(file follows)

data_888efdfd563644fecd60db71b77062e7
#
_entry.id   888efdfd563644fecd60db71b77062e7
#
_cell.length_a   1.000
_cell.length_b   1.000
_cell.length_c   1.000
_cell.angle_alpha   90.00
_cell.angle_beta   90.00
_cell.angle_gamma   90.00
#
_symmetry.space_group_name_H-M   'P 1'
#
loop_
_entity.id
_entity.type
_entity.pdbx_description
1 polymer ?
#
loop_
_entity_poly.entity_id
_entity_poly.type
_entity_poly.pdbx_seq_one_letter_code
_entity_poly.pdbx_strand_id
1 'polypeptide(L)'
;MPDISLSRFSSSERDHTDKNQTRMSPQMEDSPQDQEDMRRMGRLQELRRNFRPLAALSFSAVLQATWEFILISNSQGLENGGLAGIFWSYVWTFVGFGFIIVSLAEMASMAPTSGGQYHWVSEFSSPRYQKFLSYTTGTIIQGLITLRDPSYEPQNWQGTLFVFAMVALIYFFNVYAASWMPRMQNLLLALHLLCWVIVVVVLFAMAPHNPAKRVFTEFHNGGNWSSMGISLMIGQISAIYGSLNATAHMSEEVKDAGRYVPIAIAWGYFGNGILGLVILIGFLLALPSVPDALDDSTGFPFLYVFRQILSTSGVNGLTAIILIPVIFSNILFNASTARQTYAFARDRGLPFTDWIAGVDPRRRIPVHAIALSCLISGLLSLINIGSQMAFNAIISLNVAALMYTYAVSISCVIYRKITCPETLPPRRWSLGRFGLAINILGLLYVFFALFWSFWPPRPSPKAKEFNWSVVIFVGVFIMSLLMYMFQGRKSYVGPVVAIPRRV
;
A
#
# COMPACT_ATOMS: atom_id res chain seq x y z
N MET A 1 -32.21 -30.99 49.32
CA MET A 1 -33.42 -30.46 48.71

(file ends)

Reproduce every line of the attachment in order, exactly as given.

data_888efdfd563644fecd60db71b77062e7
#
_entry.id   888efdfd563644fecd60db71b77062e7
#
_cell.length_a   1.000
_cell.length_b   1.000
_cell.length_c   1.000
_cell.angle_alpha   90.00
_cell.angle_beta   90.00
_cell.angle_gamma   90.00
#
_symmetry.space_group_name_H-M   'P 1'
#
loop_
_entity.id
_entity.type
_entity.pdbx_description
1 polymer ?
#
loop_
_entity_poly.entity_id
_entity_poly.type
_entity_poly.pdbx_seq_one_letter_code
_entity_poly.pdbx_strand_id
1 'polypeptide(L)'
;MPDISLSRFSSSERDHTDKNQTRMSPQMEDSPQDQEDMRRMGRLQELRRNFRPLAALSFSAVLQATWEFILISNSQGLENGGLAGIFWSYVWTFVGFGFIIVSLAEMASMAPTSGGQYHWVSEFSSPRYQKFLSYTTGTIIQGLITLRDPSYEPQNWQGTLFVFAMVALIYFFNVYAASWMPRMQNLLLALHLLCWVIVVVVLFAMAPHNPAKRVFTEFHNGGNWSSMGISLMIGQISAIYGSLNATAHMSEEVKDAGRYVPIAIAWGYFGNGILGLVILIGFLLALPSVPDALDDSTGFPFLYVFRQILSTSGVNGLTAIILIPVIFSNILFNASTARQTYAFARDRGLPFTDWIAGVDPRRRIPVHAIALSCLISGLLSLINIGSQMAFNAIISLNVAALMYTYAVSISCVIYRKITCPETLPPRRWSLGRFGLAINILGLLYVFFALFWSFWPPRPSPKAKEFNWSVVIFVGVFIMSLLMYMFQGRKSYVGPVVAIPRRV
;
A
#
# COMPACT_ATOMS: atom_id res chain seq x y z
N MET A 1 -32.21 -30.99 49.32
CA MET A 1 -33.42 -30.46 48.71